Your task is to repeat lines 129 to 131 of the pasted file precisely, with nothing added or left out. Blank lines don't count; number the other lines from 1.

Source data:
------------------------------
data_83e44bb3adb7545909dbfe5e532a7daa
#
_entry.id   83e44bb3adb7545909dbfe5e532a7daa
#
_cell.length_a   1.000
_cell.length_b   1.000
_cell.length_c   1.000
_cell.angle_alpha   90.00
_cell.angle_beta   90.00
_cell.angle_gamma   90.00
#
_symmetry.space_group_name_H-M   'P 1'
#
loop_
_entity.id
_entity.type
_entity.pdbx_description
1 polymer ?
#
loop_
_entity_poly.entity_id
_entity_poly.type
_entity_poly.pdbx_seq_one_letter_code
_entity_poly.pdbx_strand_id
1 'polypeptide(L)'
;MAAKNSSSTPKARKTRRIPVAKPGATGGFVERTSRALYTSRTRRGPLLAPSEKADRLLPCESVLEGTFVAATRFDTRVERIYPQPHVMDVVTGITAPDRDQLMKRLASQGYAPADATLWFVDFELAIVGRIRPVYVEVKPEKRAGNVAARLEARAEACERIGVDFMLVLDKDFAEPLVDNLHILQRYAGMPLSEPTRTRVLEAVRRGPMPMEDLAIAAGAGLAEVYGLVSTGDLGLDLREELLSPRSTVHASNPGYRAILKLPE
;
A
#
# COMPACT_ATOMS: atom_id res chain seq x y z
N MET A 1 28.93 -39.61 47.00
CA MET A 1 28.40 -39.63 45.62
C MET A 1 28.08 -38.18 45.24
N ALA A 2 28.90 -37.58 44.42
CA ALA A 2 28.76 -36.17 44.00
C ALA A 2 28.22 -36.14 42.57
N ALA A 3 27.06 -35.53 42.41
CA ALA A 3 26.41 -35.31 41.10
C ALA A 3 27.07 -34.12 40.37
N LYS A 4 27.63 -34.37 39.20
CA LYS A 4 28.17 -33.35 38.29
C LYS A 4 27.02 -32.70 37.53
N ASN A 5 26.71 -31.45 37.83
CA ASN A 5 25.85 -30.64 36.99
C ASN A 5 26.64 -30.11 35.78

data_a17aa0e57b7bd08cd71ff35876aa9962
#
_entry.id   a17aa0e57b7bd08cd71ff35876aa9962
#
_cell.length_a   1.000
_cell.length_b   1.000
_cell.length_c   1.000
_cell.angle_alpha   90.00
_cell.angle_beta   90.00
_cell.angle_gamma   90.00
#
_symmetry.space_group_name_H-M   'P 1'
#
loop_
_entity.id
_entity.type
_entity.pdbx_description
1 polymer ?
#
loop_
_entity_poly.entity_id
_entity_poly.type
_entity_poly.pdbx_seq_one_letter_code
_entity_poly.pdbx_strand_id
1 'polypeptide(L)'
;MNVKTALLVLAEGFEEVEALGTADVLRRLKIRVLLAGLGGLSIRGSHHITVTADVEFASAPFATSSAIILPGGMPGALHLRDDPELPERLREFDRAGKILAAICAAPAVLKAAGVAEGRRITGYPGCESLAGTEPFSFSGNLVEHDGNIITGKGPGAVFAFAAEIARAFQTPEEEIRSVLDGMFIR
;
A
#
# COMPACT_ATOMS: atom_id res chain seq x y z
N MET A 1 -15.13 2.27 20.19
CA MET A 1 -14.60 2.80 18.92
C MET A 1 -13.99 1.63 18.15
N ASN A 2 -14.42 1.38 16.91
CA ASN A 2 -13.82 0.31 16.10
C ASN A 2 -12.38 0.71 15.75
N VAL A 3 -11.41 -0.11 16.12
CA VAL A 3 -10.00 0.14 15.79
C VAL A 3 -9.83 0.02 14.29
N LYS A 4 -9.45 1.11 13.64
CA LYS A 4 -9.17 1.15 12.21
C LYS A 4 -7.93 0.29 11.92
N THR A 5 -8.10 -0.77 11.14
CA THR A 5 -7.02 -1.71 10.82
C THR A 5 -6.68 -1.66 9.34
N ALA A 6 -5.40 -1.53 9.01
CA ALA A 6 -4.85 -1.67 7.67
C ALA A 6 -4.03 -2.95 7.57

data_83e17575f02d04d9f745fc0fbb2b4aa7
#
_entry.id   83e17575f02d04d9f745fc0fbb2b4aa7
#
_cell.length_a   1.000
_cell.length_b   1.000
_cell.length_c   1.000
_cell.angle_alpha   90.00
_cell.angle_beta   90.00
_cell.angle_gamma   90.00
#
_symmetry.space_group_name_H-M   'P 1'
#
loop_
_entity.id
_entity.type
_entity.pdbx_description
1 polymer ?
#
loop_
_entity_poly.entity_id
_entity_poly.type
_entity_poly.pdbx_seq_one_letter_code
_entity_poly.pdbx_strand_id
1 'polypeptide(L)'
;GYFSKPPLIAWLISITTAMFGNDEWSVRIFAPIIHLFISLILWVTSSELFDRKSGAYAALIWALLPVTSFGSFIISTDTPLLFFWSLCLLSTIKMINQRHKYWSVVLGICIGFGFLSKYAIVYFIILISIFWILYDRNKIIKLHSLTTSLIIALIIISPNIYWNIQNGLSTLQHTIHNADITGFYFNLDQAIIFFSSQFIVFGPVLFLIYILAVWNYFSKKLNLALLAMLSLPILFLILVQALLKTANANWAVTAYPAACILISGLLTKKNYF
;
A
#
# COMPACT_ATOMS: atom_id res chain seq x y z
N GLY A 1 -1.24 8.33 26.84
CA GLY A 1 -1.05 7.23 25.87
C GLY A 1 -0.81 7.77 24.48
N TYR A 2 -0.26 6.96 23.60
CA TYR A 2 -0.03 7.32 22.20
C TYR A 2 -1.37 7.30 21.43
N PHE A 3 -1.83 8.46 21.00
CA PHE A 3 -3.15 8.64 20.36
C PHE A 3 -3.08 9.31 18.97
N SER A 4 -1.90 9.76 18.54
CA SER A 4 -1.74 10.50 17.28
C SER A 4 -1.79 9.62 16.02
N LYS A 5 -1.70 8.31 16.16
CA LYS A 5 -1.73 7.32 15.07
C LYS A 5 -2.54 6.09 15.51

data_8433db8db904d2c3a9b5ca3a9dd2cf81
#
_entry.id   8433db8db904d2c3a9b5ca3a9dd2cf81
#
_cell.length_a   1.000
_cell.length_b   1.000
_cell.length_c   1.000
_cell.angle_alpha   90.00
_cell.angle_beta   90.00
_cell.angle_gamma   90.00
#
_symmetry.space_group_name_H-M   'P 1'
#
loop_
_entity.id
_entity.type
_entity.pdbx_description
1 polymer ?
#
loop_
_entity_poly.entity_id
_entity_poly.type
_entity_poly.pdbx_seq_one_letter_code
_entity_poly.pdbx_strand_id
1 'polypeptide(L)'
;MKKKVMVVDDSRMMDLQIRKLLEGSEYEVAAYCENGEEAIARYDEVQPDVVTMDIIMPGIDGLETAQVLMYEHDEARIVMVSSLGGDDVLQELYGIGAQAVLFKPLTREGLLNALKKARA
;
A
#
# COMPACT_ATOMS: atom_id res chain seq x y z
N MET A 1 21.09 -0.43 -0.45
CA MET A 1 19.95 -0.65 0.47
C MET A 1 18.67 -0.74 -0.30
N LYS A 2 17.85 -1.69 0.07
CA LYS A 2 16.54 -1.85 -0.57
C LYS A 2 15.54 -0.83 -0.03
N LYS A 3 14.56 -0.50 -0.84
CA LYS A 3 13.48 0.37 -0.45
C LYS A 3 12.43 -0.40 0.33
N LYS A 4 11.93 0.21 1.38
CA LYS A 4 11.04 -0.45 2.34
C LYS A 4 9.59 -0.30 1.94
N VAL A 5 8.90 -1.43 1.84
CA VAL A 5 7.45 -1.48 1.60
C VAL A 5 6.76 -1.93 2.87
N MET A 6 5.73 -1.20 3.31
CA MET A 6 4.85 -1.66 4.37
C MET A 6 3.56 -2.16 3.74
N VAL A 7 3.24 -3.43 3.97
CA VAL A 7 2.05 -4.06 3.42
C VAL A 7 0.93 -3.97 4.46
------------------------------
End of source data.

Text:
C TYR A 2 -1.37 7.30 21.43
N PHE A 3 -1.83 8.46 21.00
CA PHE A 3 -3.15 8.64 20.36